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Short-Range Temporal Interactions in Sleep; Hippocampal Spike Avalanches Support a Large Milieu of Sequential Activity Including Replay

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      Abstract

      Hippocampal neural systems consolidate multiple complex behaviors into memory. However, the temporal structure of neural firing supporting complex memory consolidation is unknown. Replay of hippocampal place cells during sleep supports the view that a simple repetitive behavior modifies sleep firing dynamics, but does not explain how multiple episodes could be integrated into associative networks for recollection during future cognition. Here we decode sequential firing structure within spike avalanches of all pyramidal cells recorded in sleeping rats after running in a circular track. We find that short sequences that combine into multiple long sequences capture the majority of the sequential structure during sleep, including replay of hippocampal place cells. The ensemble, however, is not optimized for maximally producing the behavior-enriched episode. Thus behavioral programming of sequential correlations occurs at the level of short-range interactions, not whole behavioral sequences and these short sequences are assembled into a large and complex milieu that could support complex memory consolidation.

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      Most cited references 26

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      Modularity and community structure in networks

       M. Newman (2006)
      Many networks of interest in the sciences, including a variety of social and biological networks, are found to divide naturally into communities or modules. The problem of detecting and characterizing this community structure has attracted considerable recent attention. One of the most sensitive detection methods is optimization of the quality function known as "modularity" over the possible divisions of a network, but direct application of this method using, for instance, simulated annealing is computationally costly. Here we show that the modularity can be reformulated in terms of the eigenvectors of a new characteristic matrix for the network, which we call the modularity matrix, and that this reformulation leads to a spectral algorithm for community detection that returns results of better quality than competing methods in noticeably shorter running times. We demonstrate the algorithm with applications to several network data sets.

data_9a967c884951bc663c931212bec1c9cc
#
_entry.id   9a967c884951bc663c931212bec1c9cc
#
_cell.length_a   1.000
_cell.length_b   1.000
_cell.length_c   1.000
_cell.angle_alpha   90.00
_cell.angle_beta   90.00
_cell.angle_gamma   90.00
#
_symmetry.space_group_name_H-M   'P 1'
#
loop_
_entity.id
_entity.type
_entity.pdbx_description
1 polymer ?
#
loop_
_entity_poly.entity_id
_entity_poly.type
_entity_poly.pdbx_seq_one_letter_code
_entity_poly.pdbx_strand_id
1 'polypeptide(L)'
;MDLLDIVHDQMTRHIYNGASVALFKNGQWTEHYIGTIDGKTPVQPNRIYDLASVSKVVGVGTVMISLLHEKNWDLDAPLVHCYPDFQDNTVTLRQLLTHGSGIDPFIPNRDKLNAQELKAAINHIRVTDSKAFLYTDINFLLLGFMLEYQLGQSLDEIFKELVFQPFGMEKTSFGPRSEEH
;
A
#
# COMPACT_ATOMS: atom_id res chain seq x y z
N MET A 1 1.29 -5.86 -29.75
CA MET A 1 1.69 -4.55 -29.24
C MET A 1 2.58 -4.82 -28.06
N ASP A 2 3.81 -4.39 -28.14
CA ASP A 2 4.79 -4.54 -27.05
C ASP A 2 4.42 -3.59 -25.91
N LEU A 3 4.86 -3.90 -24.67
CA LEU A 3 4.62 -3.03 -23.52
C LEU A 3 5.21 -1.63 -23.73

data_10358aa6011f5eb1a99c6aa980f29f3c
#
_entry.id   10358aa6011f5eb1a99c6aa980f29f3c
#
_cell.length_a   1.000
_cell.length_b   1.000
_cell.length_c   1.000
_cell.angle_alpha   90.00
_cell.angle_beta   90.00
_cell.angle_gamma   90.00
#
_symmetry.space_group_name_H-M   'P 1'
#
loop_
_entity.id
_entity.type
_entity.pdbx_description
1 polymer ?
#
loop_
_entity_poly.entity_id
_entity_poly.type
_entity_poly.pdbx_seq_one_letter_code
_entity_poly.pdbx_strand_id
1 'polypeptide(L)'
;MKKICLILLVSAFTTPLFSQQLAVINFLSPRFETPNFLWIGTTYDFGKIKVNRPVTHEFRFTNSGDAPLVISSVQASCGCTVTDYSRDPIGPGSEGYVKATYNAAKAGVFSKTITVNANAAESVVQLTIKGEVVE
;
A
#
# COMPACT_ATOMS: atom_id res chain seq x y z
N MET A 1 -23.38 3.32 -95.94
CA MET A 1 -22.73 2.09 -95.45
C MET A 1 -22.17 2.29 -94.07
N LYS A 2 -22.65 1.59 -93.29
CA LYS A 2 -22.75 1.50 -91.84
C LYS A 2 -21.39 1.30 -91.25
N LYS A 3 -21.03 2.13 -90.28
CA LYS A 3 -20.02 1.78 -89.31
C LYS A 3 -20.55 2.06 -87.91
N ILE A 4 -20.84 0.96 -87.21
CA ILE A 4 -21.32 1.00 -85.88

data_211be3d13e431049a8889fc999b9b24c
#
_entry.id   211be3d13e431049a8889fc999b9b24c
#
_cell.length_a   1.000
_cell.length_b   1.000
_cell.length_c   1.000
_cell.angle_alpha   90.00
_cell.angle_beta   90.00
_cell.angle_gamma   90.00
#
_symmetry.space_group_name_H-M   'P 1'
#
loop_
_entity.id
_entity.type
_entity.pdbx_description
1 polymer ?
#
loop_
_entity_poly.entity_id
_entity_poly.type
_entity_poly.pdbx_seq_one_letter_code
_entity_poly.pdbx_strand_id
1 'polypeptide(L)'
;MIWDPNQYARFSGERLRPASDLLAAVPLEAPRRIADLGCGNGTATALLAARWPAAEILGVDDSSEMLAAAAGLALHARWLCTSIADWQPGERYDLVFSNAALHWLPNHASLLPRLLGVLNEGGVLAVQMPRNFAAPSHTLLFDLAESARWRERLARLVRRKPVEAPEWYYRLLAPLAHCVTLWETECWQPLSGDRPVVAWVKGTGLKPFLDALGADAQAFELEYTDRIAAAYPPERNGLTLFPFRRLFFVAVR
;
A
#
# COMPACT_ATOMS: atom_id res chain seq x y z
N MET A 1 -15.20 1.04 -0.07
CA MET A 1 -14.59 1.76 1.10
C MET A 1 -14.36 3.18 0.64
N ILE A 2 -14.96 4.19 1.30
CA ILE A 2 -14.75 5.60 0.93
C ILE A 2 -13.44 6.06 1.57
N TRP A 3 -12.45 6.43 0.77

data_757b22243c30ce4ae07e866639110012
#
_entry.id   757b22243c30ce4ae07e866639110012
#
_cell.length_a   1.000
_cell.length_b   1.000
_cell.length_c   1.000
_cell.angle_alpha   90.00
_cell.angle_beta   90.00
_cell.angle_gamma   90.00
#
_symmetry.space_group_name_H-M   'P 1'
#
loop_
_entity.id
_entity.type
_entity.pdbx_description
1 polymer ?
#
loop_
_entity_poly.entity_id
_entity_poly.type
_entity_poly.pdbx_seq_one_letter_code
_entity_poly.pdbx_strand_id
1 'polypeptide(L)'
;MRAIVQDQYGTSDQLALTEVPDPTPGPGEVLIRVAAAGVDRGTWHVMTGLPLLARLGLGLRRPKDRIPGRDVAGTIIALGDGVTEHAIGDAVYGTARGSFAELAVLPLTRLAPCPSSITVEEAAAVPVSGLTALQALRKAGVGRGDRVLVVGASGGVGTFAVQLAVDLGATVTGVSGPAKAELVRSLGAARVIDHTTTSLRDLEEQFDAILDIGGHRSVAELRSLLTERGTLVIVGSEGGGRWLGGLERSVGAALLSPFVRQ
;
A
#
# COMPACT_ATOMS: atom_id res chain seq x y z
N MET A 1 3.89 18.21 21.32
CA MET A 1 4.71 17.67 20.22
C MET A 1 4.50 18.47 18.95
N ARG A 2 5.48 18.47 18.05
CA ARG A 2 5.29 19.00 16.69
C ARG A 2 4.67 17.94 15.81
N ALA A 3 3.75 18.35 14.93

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        Reverse replay of behavioural sequences in hippocampal place cells during the awake state.

        The hippocampus has long been known to be involved in spatial navigational learning in rodents, and in memory for events in rodents, primates and humans. A unifying property of both navigation and event memory is a requirement for dealing with temporally sequenced information. Reactivation of temporally sequenced memories for previous behavioural experiences has been reported in sleep in rats. Here we report that sequential replay occurs in the rat hippocampus during awake periods immediately after spatial experience. This replay has a unique form, in which recent episodes of spatial experience are replayed in a temporally reversed order. This replay is suggestive of a role in the evaluation of event sequences in the manner of reinforcement learning models. We propose that such replay might constitute a general mechanism of learning and memory.